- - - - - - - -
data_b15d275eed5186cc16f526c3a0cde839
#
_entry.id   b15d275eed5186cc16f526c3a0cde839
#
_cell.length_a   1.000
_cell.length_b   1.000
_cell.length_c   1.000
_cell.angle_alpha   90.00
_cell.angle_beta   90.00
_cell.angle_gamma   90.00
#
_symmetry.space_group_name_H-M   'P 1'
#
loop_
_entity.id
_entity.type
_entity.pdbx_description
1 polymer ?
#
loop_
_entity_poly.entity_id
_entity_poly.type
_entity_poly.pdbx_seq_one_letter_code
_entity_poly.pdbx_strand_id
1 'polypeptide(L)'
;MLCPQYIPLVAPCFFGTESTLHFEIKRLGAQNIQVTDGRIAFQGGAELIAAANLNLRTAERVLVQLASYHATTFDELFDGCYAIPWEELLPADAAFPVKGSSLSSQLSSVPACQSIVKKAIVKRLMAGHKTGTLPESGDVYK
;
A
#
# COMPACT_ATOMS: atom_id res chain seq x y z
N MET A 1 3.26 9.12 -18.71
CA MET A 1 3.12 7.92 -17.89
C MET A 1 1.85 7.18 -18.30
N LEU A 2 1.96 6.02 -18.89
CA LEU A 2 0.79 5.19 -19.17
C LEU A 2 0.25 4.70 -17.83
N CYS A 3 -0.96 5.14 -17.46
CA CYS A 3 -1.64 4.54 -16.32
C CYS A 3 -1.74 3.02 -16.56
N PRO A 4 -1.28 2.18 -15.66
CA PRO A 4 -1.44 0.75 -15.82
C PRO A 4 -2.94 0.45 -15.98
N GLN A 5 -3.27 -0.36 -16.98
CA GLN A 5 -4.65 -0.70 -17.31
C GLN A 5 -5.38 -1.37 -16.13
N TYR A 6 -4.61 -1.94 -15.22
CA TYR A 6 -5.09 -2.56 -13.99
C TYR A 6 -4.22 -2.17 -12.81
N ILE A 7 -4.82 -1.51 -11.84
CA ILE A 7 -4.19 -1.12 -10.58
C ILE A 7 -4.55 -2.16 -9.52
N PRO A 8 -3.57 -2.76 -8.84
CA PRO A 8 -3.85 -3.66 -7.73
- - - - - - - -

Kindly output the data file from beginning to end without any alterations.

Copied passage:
data_b15d275eed5186cc16f526c3a0cde839
#
_entry.id   b15d275eed5186cc16f526c3a0cde839
#
_cell.length_a   1.000
_cell.length_b   1.000
_cell.length_c   1.000
_cell.angle_alpha   90.00
_cell.angle_beta   90.00
_cell.angle_gamma   90.00
#
_symmetry.space_group_name_H-M   'P 1'
#
loop_
_entity.id
_entity.type
_entity.pdbx_description
1 polymer ?
#
loop_
_entity_poly.entity_id
_entity_poly.type
_entity_poly.pdbx_seq_one_letter_code
_entity_poly.pdbx_strand_id
1 'polypeptide(L)'
;MLCPQYIPLVAPCFFGTESTLHFEIKRLGAQNIQVTDGRIAFQGGAELIAAANLNLRTAERVLVQLASYHATTFDELFDGCYAIPWEELLPADAAFPVKGSSLSSQLSSVPACQSIVKKAIVKRLMAGHKTGTLPESGDVYK
;
A
#
# COMPACT_ATOMS: atom_id res chain seq x y z
N MET A 1 3.26 9.12 -18.71
CA MET A 1 3.12 7.92 -17.89
C MET A 1 1.85 7.18 -18.30
N LEU A 2 1.96 6.02 -18.89
CA LEU A 2 0.79 5.19 -19.17
C LEU A 2 0.25 4.70 -17.83
N CYS A 3 -0.96 5.14 -17.46
CA CYS A 3 -1.64 4.54 -16.32
C CYS A 3 -1.74 3.02 -16.56
N PRO A 4 -1.28 2.18 -15.66
CA PRO A 4 -1.44 0.75 -15.82
C PRO A 4 -2.94 0.45 -15.98
N GLN A 5 -3.27 -0.36 -16.98
CA GLN A 5 -4.65 -0.70 -17.31
C GLN A 5 -5.38 -1.37 -16.13
N TYR A 6 -4.61 -1.94 -15.22
CA TYR A 6 -5.09 -2.56 -13.99
C TYR A 6 -4.22 -2.17 -12.81
N ILE A 7 -4.82 -1.51 -11.84
CA ILE A 7 -4.19 -1.12 -10.58
C ILE A 7 -4.55 -2.16 -9.52
N PRO A 8 -3.57 -2.76 -8.84
CA PRO A 8 -3.85 -3.66 -7.73